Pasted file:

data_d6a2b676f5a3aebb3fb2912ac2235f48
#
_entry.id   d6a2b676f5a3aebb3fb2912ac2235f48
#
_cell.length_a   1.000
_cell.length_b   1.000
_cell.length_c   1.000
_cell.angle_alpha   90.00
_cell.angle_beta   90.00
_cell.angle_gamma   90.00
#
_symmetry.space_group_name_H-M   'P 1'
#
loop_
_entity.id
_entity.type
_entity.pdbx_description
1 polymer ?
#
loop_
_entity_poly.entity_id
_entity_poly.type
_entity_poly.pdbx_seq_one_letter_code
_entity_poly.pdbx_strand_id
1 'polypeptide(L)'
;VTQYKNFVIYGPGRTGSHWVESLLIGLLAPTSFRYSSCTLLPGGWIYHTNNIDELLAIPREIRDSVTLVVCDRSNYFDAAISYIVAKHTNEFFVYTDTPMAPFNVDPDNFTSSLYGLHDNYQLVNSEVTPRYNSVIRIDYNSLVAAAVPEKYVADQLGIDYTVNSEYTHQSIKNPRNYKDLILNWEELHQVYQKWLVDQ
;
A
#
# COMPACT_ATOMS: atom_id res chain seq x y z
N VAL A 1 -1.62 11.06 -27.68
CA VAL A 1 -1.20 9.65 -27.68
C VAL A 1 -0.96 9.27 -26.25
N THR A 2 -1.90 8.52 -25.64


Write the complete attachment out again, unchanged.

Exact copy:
data_d6a2b676f5a3aebb3fb2912ac2235f48
#
_entry.id   d6a2b676f5a3aebb3fb2912ac2235f48
#
_cell.length_a   1.000
_cell.length_b   1.000
_cell.length_c   1.000
_cell.angle_alpha   90.00
_cell.angle_beta   90.00
_cell.angle_gamma   90.00
#
_symmetry.space_group_name_H-M   'P 1'
#
loop_
_entity.id
_entity.type
_entity.pdbx_description
1 polymer ?
#
loop_
_entity_poly.entity_id
_entity_poly.type
_entity_poly.pdbx_seq_one_letter_code
_entity_poly.pdbx_strand_id
1 'polypeptide(L)'
;VTQYKNFVIYGPGRTGSHWVESLLIGLLAPTSFRYSSCTLLPGGWIYHTNNIDELLAIPREIRDSVTLVVCDRSNYFDAAISYIVAKHTNEFFVYTDTPMAPFNVDPDNFTSSLYGLHDNYQLVNSEVTPRYNSVIRIDYNSLVAAAVPEKYVADQLGIDYTVNSEYTHQSIKNPRNYKDLILNWEELHQVYQKWLVDQ
;
A
#
# COMPACT_ATOMS: atom_id res chain seq x y z
N VAL A 1 -1.62 11.06 -27.68
CA VAL A 1 -1.20 9.65 -27.68
C VAL A 1 -0.96 9.27 -26.25
N THR A 2 -1.90 8.52 -25.64